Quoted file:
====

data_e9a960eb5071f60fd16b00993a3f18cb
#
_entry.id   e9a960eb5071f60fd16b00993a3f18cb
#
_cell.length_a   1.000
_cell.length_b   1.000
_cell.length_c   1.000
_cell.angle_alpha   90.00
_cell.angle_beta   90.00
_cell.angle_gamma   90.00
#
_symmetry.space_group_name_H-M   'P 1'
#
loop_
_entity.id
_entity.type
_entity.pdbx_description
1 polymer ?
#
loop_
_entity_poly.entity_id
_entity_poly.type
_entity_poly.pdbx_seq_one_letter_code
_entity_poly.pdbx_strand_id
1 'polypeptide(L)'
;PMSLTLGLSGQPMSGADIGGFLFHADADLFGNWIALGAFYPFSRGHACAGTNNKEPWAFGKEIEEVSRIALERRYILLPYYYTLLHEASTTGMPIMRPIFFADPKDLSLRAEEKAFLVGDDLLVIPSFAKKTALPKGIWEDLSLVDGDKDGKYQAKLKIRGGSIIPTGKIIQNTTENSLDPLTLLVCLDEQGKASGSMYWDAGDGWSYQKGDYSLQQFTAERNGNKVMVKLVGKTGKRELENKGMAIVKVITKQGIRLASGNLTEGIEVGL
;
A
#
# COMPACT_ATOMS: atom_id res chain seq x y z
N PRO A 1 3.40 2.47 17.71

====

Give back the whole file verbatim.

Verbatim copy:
data_e9a960eb5071f60fd16b00993a3f18cb
#
_entry.id   e9a960eb5071f60fd16b00993a3f18cb
#
_cell.length_a   1.000
_cell.length_b   1.000
_cell.length_c   1.000
_cell.angle_alpha   90.00
_cell.angle_beta   90.00
_cell.angle_gamma   90.00
#
_symmetry.space_group_name_H-M   'P 1'
#
loop_
_entity.id
_entity.type
_entity.pdbx_description
1 polymer ?
#
loop_
_entity_poly.entity_id
_entity_poly.type
_entity_poly.pdbx_seq_one_letter_code
_entity_poly.pdbx_strand_id
1 'polypeptide(L)'
;PMSLTLGLSGQPMSGADIGGFLFHADADLFGNWIALGAFYPFSRGHACAGTNNKEPWAFGKEIEEVSRIALERRYILLPYYYTLLHEASTTGMPIMRPIFFADPKDLSLRAEEKAFLVGDDLLVIPSFAKKTALPKGIWEDLSLVDGDKDGKYQAKLKIRGGSIIPTGKIIQNTTENSLDPLTLLVCLDEQGKASGSMYWDAGDGWSYQKGDYSLQQFTAERNGNKVMVKLVGKTGKRELENKGMAIVKVITKQGIRLASGNLTEGIEVGL
;
A
#
# COMPACT_ATOMS: atom_id res chain seq x y z
N PRO A 1 3.40 2.47 17.71